Fred’s American Grill, The Purple Cow, Jennifer and Me by Scott Silsbe

I think this is how it was. I was seventeen
and working in the small, shitty restaurant
of a grocery store in a small, shitty suburb
of Detroit for the most minimum of wages.
I started in the summer, after I couldn’t take
any more of my folks bugging me to get a job.
I got hired on for the ice cream parlor—a job
I had some experience with—but got bumped
over to the grill after only a couple of weeks.
For some reason, the ice cream parlor was
called The Purple Cow and I had to wear
a purple hat, a purple apron, and a shirt
with thick purple stripes going across it.

I worked with a Jen, a Jenny, and a Jennifer.
I went to school with the Jenny. I had a crush
on the Jennifer. I opted to stay on, part-time,
once school started back up. So did Jennifer.
She and I only worked together occasionally
that fall as the homecoming floats were built
and destroyed, as the days grew shorter and
shorter, and the temperatures grew colder.

It was right around the first snowfall, just
about the time when the store was starting
to decorate for the holidays, that Jennifer
and I worked together one night, punched
out at the same clock around the same time,
and walked out of the store together, out to
our cars in the employee lot. It was already
dark out. I was about to say goodnight, but
before I could, Jennifer said, “Hey, do you
want to come over to my car for a minute?”
I said I did—I think I said, “Sure, alright.”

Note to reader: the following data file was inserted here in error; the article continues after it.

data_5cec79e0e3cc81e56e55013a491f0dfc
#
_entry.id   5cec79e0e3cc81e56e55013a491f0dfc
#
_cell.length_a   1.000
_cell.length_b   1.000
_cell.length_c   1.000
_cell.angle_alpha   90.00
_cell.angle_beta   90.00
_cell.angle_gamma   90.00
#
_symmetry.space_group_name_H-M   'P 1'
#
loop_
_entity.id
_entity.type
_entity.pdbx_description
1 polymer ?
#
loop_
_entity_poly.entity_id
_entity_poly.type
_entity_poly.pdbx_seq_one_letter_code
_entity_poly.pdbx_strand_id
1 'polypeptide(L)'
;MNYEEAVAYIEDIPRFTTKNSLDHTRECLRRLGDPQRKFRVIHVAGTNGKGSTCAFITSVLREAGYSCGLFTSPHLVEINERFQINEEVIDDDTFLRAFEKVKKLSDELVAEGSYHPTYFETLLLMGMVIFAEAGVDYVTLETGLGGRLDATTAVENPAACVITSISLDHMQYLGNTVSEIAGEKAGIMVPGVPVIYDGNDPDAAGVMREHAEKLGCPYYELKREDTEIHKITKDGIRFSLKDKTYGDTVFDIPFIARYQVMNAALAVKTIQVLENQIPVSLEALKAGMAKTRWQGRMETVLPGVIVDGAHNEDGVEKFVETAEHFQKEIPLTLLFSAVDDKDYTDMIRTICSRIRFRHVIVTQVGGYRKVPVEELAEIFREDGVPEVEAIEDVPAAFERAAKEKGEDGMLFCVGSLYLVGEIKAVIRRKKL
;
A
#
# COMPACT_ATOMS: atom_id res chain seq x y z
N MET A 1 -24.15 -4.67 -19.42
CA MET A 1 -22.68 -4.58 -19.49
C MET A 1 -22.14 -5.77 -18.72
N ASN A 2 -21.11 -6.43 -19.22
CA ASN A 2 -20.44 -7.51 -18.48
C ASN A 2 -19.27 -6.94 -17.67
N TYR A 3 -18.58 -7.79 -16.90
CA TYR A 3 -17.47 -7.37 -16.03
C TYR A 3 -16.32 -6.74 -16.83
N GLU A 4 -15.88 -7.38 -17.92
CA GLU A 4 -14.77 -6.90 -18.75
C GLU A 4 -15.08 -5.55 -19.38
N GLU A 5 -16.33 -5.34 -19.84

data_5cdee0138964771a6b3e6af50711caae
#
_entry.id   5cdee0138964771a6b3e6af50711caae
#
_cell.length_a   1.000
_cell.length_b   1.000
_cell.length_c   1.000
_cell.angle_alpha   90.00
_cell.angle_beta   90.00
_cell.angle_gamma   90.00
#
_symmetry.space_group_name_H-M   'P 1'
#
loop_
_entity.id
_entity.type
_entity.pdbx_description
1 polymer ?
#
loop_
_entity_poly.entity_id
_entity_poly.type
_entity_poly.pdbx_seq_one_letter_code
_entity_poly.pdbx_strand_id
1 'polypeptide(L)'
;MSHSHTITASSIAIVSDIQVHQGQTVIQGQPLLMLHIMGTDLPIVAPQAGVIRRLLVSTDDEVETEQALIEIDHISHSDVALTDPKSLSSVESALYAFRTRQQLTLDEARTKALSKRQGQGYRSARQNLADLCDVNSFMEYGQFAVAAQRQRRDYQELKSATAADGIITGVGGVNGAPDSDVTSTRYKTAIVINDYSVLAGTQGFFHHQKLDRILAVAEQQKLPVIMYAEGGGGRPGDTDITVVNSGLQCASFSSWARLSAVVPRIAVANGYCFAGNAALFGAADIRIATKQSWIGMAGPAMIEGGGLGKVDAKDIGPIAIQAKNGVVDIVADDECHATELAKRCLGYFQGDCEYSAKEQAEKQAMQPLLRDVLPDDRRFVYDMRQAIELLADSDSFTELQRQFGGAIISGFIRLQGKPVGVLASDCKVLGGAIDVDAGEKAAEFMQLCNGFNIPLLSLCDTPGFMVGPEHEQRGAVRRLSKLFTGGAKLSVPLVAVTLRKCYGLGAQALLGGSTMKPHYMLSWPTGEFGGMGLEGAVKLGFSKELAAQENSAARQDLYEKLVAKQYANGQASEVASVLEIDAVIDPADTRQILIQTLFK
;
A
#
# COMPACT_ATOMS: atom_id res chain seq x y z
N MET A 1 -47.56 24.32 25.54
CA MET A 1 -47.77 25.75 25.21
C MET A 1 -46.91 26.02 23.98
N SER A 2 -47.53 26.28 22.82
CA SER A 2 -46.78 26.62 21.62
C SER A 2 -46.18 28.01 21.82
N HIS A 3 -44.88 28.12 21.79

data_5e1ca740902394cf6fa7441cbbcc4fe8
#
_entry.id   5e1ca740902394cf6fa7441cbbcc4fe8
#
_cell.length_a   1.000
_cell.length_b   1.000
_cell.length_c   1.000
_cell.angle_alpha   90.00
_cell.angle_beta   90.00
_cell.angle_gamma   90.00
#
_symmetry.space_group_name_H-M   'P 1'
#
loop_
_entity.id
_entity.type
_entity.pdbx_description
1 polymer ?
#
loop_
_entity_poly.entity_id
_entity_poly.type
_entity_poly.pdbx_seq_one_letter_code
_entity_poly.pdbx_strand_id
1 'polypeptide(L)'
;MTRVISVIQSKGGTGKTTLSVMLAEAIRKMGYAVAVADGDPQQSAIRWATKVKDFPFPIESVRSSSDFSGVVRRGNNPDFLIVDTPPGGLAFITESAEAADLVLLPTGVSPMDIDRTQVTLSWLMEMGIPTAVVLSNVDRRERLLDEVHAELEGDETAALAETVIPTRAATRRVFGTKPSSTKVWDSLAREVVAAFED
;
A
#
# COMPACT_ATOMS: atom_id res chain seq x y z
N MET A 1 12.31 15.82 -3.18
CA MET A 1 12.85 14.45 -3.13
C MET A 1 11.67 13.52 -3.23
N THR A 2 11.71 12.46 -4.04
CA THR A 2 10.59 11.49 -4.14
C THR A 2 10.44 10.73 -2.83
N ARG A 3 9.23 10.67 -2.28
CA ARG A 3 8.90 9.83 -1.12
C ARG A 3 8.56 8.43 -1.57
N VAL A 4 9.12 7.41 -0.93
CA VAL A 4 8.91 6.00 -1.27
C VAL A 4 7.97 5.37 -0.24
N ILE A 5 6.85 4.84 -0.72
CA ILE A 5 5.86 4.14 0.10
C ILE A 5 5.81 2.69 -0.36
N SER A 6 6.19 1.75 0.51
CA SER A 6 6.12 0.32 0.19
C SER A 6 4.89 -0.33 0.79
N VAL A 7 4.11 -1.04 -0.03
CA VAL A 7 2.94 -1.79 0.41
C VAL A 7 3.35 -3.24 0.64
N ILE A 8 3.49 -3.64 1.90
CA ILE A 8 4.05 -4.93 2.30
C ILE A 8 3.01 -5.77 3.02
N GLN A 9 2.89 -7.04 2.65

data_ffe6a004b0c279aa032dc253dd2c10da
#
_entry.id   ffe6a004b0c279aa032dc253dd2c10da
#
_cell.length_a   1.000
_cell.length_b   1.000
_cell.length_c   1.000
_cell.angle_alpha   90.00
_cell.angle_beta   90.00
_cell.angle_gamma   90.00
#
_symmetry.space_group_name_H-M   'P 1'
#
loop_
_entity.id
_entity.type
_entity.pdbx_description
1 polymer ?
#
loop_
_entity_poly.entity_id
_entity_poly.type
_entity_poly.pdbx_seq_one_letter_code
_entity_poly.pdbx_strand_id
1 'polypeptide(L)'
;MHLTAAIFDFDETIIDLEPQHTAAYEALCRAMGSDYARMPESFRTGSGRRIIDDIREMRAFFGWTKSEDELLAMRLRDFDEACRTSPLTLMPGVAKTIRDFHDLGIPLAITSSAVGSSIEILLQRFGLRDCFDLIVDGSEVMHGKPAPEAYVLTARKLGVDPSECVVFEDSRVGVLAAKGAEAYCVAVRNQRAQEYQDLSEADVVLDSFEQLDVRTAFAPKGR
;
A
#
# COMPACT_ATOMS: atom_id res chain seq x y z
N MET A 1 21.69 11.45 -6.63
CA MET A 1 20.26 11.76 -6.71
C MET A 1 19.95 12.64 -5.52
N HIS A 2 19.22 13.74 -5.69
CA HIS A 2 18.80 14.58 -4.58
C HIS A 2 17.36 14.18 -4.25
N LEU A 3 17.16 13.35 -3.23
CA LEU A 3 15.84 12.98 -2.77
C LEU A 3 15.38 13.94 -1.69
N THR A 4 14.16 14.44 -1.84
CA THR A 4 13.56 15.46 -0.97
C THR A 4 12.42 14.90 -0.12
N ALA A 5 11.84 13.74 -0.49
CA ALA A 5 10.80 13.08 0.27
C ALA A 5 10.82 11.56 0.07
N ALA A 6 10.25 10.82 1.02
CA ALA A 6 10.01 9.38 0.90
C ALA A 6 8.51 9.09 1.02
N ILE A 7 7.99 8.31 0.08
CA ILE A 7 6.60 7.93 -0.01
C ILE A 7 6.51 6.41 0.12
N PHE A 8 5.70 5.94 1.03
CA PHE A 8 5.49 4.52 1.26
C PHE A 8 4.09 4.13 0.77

That was the first time we fooled around.
She tasted like cigarettes and mint gum.

Jennifer and I had us a workplace romance.
Being so young, I didn’t quite know what
I was doing. But I knew I liked making out
with her in the back rooms of the grocery
and in her car if our shifts ended together.
She liked to use a lot of tongue and let me
go up her shirt if we were out in her car—
steaming up the car windows, piles of snow
heaped up into small, gray mountains in the
parking spots around us in the employee lot.

I think I must have known it wouldn’t last.
So many years later, I can remember many
small details, but I don’t recall how it ended.
I think she took me to one of her dances—
prom, maybe? Lincoln Park High School.
Mostly I remember the way she would look
at me, both of us in those ugly purple outfits.
That sly smile of hers that meant something,
something I couldn’t quite comprehend, but
that excited me all the same. Some nights
she would rile me up so much, I would
drive my car through the unplowed snow
behind the grocery store, see just how fast
I could go, before slamming on the breaks,
the breaks locking, sliding through all of that
dangerous fluffy white moisture, careening
towards brick walls for a thrill as great or
perhaps greater than making out with Jennifer
in the broom closet of Fred’s American Grill.

scott-silsbe

Scott Silsbe was born in Detroit. He now lives in Pittsburgh. His poems have appeared many places including Chiron Review, Nerve Cowboy, and the Cultural Weekly. He is the author of two poetry collections: Unattended Fire (Six Gallery Press, 2012) and The River Underneath the City (Low Ghost Press, 2013).

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